In today’s digital world, there are so many places where we are vulnerable to cybercriminals' attacks. Sitting at or near the top of the list is when we are using public Wi-Fi.
All over the world, public Wi-Fi networks are widely and readily available in airports, parks, restaurants, coffee shops, libraries, hotels, churches, community centers, literally everywhere we go every day. We connect to these networks without thinking twice. It’s relaxing and convenient to sit and have a coffee while reading emails, chatting with colleagues, and, possibly, even attending a meeting.
In most cases, public Wi-Fi is a free service offered to guests and visitors. No hassles. No credit cards. No network authentication. Just connect. That sounds good, right? Wrong. Public Wi-Fi means low or no security. That’s rule number one.*
Free public Wi-Fi is incredibly vulnerable to cyberattacks. Public Wi-Fi gives the bad guys streamlined and direct connections to your confidential information. Once accessed, who knows where, how, and when your information will be used and abused.
A Password Doesn’t Guarantee Security
Ok, so what about those public networks where you have to login and agree to terms? They’re secure, right? Wrong. (See rule number one.)
The average free public Wi-Fi connection isn’t secure. Just because you may need a password, it doesn’t mean your online activities are encrypted. Public Wi-Fi can leave you vulnerable for many different reasons. One of the most important reasons has to do with the encryption protocol used by some wireless networks.
The less security a Wi-Fi hotspot has, the easier it is for an attacker to connect and eavesdrop on users, distribute malware, and steal sensitive information.
Techniques such as snooping, sniffing, phishing, and man-in-the-middle (MitM) are common. Often, the purpose of these attacks is to defraud people by stealing their credit card information. More nefarious is that these attacks can mean personal data, photos, and conversations are leaked to cybercriminals who resell or reuse the information maliciously.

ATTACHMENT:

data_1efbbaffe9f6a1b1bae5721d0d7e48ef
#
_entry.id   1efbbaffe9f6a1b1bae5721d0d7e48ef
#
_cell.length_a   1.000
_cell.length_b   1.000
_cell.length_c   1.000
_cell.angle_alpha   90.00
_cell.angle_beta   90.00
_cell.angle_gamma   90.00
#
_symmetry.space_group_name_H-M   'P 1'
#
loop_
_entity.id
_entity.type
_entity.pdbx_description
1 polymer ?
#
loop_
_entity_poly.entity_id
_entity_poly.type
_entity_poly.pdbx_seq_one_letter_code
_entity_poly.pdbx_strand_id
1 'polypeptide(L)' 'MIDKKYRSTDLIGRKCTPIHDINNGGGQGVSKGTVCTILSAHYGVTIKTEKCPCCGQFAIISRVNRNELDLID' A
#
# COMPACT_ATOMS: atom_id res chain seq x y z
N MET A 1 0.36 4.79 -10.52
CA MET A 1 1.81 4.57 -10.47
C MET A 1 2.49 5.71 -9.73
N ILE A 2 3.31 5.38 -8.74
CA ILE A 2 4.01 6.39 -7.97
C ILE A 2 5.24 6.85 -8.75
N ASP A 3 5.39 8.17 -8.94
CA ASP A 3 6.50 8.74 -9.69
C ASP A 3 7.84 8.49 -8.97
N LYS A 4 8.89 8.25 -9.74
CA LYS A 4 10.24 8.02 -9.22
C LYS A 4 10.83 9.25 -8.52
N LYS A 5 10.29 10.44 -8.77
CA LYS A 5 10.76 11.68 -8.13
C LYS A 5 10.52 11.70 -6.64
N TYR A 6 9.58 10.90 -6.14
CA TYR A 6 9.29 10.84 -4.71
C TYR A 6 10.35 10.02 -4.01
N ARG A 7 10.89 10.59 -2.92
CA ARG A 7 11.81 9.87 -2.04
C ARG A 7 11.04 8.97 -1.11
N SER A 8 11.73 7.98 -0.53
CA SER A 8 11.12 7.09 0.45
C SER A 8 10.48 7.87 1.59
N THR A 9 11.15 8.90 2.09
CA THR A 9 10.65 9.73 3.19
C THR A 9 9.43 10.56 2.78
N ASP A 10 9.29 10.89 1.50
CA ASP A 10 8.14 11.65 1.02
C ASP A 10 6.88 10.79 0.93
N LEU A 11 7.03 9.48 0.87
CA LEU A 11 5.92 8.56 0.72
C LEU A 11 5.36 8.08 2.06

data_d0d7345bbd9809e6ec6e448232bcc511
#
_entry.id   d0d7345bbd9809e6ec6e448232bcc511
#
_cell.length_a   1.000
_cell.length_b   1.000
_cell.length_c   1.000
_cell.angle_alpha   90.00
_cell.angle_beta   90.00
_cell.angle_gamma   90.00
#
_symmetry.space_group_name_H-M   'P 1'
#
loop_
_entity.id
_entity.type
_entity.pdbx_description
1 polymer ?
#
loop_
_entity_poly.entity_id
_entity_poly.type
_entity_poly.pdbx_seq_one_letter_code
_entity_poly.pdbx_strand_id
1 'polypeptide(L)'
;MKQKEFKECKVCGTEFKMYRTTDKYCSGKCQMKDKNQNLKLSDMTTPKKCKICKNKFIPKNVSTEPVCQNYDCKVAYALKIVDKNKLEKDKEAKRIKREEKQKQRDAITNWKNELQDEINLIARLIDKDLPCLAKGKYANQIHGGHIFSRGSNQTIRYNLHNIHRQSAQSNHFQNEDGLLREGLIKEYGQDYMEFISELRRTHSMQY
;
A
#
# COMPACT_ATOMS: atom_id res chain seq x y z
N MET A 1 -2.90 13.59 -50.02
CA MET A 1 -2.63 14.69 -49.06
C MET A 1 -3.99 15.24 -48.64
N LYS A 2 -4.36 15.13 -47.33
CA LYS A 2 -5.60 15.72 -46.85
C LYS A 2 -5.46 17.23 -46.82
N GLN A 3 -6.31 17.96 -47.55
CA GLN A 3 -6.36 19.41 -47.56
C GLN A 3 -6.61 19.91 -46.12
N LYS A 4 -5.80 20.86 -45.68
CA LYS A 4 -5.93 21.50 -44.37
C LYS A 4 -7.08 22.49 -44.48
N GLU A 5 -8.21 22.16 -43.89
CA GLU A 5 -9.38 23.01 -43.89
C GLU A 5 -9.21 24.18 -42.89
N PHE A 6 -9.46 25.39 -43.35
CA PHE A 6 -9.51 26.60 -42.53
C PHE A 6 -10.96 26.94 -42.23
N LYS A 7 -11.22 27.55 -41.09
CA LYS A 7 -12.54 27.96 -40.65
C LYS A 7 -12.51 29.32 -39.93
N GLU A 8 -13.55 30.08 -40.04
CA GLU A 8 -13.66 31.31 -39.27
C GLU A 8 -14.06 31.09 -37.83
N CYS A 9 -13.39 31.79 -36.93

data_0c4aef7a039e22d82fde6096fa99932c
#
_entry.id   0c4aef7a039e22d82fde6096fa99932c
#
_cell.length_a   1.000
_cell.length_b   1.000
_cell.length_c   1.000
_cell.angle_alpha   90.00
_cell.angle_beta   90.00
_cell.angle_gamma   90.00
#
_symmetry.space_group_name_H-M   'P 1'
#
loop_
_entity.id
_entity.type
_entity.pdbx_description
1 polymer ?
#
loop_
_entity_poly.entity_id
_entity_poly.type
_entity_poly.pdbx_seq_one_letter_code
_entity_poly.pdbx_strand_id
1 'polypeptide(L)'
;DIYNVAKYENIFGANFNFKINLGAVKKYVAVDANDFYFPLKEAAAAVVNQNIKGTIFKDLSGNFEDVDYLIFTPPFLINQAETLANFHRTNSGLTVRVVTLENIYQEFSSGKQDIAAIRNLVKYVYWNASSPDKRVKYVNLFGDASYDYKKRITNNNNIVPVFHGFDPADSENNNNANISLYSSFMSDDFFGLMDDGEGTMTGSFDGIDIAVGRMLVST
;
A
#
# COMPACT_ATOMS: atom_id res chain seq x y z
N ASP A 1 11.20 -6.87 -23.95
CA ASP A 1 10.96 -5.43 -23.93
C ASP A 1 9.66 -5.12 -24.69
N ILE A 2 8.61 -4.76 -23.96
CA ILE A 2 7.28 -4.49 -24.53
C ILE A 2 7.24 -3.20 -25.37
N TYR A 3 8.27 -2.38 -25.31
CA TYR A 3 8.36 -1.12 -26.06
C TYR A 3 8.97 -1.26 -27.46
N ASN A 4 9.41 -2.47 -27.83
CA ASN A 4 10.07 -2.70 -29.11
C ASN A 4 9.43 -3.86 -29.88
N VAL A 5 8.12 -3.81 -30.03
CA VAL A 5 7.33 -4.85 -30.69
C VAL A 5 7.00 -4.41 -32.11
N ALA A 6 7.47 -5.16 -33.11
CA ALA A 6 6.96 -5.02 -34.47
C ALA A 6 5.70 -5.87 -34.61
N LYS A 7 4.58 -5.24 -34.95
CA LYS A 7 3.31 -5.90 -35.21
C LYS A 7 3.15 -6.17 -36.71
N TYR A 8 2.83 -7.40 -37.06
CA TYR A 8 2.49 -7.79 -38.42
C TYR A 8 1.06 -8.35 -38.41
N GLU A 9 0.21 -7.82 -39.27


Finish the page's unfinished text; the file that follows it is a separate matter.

What Are the Risks of Using Public Wi-Fi?
- Packet sniffing or eavesdropping
- Malware infection
- Data breaches
- Identity theft
- MitM Attacks
- Unencrypted networks
Security Best Practices for Public Wi-Fi
- Remember rule number one. Public Wi-Fi means low or no security.
- Do not connect to public Wi-fi networks using old and outdated devices. and browsers that may be vulnerable and not properly updated
- Do not leave your Wi-Fi or Bluetooth connection ON when you are not using it.
- Do not allow your Wi-Fi to auto-connect to networks.
- Avoid using an open Wi-Fi network that is not password protected.
- Do not access websites that hold your sensitive information, such as financial or healthcare while connected to via public WI-FI.
- Avoid using public/shared terminals for accessing any websites that require input of any sensitive information.
- While using public/shared terminals, make sure you logout from each portal that you have logged into. Clear your browsing history and delete the web cache before you leave the terminal.
- To stay safe on a public Wi-Fi network, use a Virtual Private Network (VPN) app.
- Enabling the firewall can save your laptop from suspicious data packets. Put simply, a firewall analyses the data traffic and protects your device from unauthorized access.
- Ensure that only HTTPS-enabled sites are visited.
- When you’re through with an account, log out. Please do not leave your accounts signed in when they are idle.
- Enable Two-Factor Authentication
- Educate your staff about the risks of public Wi-Fi.
Always remember rule number one: Public Wi-Fi means low or no security. It is very important for you, your employees, family, and friends to understand that public Wi-Fi isn’t secure and can be a gateway for hackers to access your device and data. Make sure you understand the risks and take proactive steps to protect your data. By following a few simple guidelines, as outlined above, you can greatly minimize the possibility of your information being stolen.